Sixteen Years Later, 9/11 Worker Still Touched by Letter From Kentucky Girl
Dave Triola, a Teamster from Local 445 in New York, spent the weeks following September 11, 2001 hauling debris from the wreckage that was once the World Trade Center buildings in his 34-foot dump trailer.
Two weeks into his run of heart-wrenching 12-hour shifts, Triola stopped at a respite center to get yet another pair of new gloves—his were getting dirty fast. He grabbed a pair of heavy-duty, gray and green ones. He shoved his hand into the left glove and was surprised to feel a small, folded-up piece of paper wedged inside. He unfolded it to find a short message written in pencil.
"Dear Fireman," the letter began in a child's shaky scrawl. "These gloves are to help you when you search for bodies. Thank you for helping other people. From Emily Ernspiker, Age 7. 1545 McKay Ave Louisville, KY 40213"
And that's when he broke down, Triola told the Courier Journal.
"My friend Mike said, ‘What is it?'" he recalled. "I couldn't even tell him. I just handed it to him. He had the same reaction."
He lasted about another month in that job. "I couldn't handle it," he explained. "It was very hard to get my head around how people could do this to each other. The destruction, the sadness of it."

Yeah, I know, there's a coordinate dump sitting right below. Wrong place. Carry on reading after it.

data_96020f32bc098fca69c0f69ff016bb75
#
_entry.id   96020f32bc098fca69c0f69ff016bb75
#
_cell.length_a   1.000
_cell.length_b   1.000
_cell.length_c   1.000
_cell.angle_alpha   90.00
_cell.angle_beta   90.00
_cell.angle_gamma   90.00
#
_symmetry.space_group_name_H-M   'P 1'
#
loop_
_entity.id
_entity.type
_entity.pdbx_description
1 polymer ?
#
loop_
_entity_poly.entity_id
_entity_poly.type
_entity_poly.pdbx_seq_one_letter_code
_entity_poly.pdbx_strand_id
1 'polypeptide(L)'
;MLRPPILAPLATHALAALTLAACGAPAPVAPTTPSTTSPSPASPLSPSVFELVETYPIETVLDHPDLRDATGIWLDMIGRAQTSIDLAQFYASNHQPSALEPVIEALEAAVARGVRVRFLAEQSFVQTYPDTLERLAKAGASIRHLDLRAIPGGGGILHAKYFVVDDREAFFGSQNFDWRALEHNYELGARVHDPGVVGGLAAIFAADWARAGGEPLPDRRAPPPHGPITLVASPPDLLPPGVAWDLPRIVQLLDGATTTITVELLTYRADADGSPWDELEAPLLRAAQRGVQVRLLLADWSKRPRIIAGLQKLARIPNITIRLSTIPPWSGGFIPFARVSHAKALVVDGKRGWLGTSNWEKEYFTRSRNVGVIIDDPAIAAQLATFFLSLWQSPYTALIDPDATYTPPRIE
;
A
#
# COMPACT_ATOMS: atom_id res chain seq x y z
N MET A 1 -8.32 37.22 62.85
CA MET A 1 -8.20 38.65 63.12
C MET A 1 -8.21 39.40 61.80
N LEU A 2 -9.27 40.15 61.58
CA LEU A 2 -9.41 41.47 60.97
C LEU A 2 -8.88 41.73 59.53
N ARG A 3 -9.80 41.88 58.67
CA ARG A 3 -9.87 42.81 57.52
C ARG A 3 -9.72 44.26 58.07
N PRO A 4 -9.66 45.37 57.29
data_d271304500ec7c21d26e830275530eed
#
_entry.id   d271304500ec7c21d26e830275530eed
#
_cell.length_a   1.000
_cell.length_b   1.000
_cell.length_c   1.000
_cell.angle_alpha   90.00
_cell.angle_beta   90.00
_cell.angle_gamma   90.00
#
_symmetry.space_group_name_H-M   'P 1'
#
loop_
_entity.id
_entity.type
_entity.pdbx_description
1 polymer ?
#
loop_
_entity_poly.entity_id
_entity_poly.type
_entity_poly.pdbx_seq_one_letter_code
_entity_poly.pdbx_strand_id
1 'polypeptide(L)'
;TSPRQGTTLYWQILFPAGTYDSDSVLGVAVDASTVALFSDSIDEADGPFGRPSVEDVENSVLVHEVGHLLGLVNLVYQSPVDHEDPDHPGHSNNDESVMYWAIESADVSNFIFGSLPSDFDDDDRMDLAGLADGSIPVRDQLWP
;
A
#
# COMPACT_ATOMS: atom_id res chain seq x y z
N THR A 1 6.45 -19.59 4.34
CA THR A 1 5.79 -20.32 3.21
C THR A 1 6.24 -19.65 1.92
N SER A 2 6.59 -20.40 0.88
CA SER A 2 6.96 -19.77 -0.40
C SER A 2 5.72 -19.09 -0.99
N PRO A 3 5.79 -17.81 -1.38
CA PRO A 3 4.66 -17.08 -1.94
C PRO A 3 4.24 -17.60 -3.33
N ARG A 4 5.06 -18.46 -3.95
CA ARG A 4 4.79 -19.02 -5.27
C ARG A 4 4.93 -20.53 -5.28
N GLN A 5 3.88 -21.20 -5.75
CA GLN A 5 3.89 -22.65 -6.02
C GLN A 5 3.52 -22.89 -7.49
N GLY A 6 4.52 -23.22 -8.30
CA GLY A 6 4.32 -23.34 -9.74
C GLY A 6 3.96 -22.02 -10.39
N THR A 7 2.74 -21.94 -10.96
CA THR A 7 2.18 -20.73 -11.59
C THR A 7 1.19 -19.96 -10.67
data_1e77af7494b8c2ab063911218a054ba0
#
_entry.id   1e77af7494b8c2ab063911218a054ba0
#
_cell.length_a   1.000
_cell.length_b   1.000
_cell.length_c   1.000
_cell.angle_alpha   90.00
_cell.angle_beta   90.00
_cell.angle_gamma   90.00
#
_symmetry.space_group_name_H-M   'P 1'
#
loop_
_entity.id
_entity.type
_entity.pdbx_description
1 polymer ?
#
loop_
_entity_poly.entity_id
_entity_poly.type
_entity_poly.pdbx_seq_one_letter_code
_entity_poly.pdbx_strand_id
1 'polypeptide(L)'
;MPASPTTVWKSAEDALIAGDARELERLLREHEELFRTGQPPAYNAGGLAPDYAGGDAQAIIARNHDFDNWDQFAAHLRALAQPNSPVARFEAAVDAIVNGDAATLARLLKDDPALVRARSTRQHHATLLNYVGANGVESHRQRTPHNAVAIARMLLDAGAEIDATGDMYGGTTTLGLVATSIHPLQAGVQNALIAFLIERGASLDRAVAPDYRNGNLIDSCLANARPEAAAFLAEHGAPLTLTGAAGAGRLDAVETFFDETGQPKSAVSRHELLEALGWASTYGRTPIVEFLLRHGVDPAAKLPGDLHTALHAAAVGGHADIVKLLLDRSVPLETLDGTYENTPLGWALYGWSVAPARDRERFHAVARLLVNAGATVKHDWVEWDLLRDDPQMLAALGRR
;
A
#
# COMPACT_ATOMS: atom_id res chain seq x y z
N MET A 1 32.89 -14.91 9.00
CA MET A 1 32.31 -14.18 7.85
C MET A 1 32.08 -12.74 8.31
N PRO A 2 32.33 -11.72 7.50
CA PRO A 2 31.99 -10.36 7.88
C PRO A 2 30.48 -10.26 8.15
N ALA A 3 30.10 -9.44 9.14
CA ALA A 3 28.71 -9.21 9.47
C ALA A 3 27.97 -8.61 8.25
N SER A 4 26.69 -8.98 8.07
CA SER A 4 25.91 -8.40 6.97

He's since moved on to other jobs, and for nearly two decades he's held onto the letter that brought him to tears all those years ago. He keeps it, folded back into its original square, inside the pair of gloves he never wore, in his bottom dresser drawer. He told the Journal that he often wondered about Emily in Louisville—whether or not she got the letter her wrote back. Thinking about it now, it still brings him to tears.
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Every year he posts a photo of the letter on Facebook, asking his friends "please don't forget this."
Recently, thanks to a Courier Journal reporter, Triola and Emily met for the first time. It was her 23rd birthday, and she brought her two young daughters with her. She showed Triola of photo of herself when she was seven, and again he cried.
Emily revealed that the gloves were part of a deal Krispy Kreme was running at the time: donate gloves for workers at Ground Zero and get a free doughnut. The letter, she noted, was her idea.
"What led me to call the paper was the fact that things are split down the middle as far as our country goes," Triola said. "I thought sharing this story would kind of make people remember how everyone was getting along right after this happened."
Sitting in the summer heat, they agreed: small things add up to big things.